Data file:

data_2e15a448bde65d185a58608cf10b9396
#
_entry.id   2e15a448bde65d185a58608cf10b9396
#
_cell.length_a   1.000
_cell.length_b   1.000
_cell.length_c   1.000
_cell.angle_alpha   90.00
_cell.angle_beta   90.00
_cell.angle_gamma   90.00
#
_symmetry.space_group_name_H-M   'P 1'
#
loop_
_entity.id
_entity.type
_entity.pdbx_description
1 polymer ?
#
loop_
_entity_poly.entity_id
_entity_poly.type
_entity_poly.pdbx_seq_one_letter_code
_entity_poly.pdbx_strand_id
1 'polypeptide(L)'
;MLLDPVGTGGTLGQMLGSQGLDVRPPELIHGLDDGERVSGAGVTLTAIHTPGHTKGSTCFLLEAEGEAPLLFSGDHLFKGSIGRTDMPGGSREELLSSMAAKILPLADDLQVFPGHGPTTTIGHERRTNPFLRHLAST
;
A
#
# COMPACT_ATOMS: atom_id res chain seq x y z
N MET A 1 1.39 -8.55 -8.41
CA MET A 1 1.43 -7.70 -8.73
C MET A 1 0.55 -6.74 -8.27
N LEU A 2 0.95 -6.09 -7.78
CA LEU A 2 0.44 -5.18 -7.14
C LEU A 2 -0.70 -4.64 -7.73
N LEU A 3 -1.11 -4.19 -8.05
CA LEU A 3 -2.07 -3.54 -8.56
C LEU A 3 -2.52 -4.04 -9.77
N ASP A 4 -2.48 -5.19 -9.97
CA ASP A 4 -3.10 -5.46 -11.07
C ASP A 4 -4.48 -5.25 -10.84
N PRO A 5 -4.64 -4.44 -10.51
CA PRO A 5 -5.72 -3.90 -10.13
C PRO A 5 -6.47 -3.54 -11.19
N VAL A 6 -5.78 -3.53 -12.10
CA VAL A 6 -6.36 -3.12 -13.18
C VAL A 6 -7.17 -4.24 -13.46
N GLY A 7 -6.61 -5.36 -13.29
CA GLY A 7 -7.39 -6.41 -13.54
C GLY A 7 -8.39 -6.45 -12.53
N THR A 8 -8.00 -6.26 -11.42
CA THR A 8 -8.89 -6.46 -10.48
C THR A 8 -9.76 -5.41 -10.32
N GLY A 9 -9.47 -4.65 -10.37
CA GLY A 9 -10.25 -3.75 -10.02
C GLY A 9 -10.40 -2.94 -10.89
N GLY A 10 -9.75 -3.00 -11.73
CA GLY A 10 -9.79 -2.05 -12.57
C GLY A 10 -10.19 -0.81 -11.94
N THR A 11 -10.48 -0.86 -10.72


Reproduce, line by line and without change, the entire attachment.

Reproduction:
data_2e15a448bde65d185a58608cf10b9396
#
_entry.id   2e15a448bde65d185a58608cf10b9396
#
_cell.length_a   1.000
_cell.length_b   1.000
_cell.length_c   1.000
_cell.angle_alpha   90.00
_cell.angle_beta   90.00
_cell.angle_gamma   90.00
#
_symmetry.space_group_name_H-M   'P 1'
#
loop_
_entity.id
_entity.type
_entity.pdbx_description
1 polymer ?
#
loop_
_entity_poly.entity_id
_entity_poly.type
_entity_poly.pdbx_seq_one_letter_code
_entity_poly.pdbx_strand_id
1 'polypeptide(L)'
;MLLDPVGTGGTLGQMLGSQGLDVRPPELIHGLDDGERVSGAGVTLTAIHTPGHTKGSTCFLLEAEGEAPLLFSGDHLFKGSIGRTDMPGGSREELLSSMAAKILPLADDLQVFPGHGPTTTIGHERRTNPFLRHLAST
;
A
#
# COMPACT_ATOMS: atom_id res chain seq x y z
N MET A 1 1.39 -8.55 -8.41
CA MET A 1 1.43 -7.70 -8.73
C MET A 1 0.55 -6.74 -8.27
N LEU A 2 0.95 -6.09 -7.78
CA LEU A 2 0.44 -5.18 -7.14
C LEU A 2 -0.70 -4.64 -7.73
N LEU A 3 -1.11 -4.19 -8.05
CA LEU A 3 -2.07 -3.54 -8.56
C LEU A 3 -2.52 -4.04 -9.77
N ASP A 4 -2.48 -5.19 -9.97
CA ASP A 4 -3.10 -5.46 -11.07
C ASP A 4 -4.48 -5.25 -10.84
N PRO A 5 -4.64 -4.44 -10.51
CA PRO A 5 -5.72 -3.90 -10.13
C PRO A 5 -6.47 -3.54 -11.19
N VAL A 6 -5.78 -3.53 -12.10
CA VAL A 6 -6.36 -3.12 -13.18
C VAL A 6 -7.17 -4.24 -13.46
N GLY A 7 -6.61 -5.36 -13.29
CA GLY A 7 -7.39 -6.41 -13.54
C GLY A 7 -8.39 -6.45 -12.53
N THR A 8 -8.00 -6.26 -11.42
CA THR A 8 -8.89 -6.46 -10.48
C THR A 8 -9.76 -5.41 -10.32
N GLY A 9 -9.47 -4.65 -10.37
CA GLY A 9 -10.25 -3.75 -10.02
C GLY A 9 -10.40 -2.94 -10.89
N GLY A 10 -9.75 -3.00 -11.73
CA GLY A 10 -9.79 -2.05 -12.57
C GLY A 10 -10.19 -0.81 -11.94
N THR A 11 -10.48 -0.86 -10.72